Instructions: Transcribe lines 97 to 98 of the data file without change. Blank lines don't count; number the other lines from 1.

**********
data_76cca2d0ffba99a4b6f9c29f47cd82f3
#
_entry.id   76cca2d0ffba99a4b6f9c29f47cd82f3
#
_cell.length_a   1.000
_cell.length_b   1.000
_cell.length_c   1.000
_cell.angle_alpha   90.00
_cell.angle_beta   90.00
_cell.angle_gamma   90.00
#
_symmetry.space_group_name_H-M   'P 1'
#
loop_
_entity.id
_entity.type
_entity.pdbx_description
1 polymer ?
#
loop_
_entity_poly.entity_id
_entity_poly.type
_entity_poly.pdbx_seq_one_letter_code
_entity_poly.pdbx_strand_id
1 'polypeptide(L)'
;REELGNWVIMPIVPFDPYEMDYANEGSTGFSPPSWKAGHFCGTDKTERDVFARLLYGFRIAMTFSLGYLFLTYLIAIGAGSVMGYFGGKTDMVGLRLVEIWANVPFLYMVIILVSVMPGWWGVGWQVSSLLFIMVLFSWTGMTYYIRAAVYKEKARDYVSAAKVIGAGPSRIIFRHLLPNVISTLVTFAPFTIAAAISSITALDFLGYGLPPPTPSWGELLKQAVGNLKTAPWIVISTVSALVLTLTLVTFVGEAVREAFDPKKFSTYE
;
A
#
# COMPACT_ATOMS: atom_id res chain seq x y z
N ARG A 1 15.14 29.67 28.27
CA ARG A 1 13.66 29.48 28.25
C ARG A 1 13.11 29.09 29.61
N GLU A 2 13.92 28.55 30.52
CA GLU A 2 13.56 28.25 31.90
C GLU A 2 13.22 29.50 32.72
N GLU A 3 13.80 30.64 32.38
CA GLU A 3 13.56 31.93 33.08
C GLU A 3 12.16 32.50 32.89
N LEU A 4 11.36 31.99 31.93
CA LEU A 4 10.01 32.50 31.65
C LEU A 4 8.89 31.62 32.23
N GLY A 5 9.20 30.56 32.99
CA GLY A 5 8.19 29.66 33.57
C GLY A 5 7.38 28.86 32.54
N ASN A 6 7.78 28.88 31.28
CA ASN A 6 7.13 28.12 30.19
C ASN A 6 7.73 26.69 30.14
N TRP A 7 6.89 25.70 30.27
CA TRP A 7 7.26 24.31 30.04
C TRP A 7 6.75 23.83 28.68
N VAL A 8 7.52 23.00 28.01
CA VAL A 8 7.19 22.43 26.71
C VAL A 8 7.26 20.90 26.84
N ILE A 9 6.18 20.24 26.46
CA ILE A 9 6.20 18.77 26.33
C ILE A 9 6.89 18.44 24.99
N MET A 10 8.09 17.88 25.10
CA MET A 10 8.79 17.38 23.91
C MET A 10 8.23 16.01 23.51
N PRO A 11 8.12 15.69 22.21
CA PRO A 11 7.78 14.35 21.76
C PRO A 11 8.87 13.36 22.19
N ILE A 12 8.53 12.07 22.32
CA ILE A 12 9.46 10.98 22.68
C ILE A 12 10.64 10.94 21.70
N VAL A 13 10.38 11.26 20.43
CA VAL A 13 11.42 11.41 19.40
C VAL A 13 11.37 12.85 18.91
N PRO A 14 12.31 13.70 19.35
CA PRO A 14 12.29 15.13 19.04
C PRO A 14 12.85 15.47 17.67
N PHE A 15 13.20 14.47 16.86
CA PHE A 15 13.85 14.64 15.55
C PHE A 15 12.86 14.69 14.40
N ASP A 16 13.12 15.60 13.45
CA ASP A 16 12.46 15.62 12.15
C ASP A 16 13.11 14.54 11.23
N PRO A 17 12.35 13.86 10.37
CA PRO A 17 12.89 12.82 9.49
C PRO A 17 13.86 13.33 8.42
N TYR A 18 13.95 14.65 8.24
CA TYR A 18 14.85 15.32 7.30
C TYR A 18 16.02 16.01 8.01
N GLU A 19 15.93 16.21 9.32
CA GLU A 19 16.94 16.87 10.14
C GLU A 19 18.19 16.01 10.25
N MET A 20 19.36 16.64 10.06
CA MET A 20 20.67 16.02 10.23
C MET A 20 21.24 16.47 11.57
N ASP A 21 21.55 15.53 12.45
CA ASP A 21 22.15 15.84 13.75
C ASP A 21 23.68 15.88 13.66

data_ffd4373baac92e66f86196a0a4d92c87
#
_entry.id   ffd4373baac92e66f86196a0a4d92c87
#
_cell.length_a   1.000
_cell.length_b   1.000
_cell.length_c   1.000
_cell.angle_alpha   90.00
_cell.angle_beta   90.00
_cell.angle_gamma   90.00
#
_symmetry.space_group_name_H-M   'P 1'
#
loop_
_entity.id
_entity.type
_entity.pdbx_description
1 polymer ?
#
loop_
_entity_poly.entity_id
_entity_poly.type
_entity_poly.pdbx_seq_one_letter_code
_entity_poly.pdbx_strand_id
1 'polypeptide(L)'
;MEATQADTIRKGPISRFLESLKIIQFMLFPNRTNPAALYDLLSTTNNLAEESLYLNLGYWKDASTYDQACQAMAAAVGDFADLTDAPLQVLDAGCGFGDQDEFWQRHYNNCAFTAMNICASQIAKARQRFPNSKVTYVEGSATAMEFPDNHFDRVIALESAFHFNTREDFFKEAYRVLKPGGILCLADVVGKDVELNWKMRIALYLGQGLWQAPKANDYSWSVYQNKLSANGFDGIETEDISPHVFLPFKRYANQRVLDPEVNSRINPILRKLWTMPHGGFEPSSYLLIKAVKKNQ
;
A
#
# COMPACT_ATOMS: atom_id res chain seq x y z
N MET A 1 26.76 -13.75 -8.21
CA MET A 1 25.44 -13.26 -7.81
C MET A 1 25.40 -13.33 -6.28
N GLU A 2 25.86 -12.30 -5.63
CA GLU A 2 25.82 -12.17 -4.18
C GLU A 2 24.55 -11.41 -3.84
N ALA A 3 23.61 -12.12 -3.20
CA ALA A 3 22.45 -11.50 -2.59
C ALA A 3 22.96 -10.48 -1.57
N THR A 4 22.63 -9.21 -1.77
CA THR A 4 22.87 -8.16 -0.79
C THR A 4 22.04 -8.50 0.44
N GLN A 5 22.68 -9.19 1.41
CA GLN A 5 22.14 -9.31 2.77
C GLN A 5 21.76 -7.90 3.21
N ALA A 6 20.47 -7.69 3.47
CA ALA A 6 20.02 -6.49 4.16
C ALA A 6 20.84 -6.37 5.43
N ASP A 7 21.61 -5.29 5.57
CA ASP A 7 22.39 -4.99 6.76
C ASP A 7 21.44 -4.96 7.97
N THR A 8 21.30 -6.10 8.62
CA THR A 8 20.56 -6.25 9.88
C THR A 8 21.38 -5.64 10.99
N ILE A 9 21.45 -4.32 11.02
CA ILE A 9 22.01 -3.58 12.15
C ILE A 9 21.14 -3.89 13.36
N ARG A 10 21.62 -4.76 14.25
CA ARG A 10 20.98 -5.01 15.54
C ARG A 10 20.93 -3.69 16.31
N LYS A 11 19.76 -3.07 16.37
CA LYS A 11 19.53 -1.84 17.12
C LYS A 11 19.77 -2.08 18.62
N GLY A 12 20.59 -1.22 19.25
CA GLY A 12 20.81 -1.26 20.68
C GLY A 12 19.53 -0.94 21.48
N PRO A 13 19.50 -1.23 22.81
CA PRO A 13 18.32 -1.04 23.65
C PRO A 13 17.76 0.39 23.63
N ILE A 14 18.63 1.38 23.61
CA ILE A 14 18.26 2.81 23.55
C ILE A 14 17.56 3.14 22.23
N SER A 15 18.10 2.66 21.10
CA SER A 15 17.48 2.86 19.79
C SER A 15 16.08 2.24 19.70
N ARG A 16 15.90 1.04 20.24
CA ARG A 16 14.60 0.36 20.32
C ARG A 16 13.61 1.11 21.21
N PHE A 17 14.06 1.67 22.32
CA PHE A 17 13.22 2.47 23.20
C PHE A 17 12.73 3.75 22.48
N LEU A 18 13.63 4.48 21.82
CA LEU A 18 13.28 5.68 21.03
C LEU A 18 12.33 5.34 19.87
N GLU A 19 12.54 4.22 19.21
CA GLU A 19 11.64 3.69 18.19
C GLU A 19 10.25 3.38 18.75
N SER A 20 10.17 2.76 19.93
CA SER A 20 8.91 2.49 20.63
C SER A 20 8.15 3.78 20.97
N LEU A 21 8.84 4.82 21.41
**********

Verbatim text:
#
_cell.length_a   1.000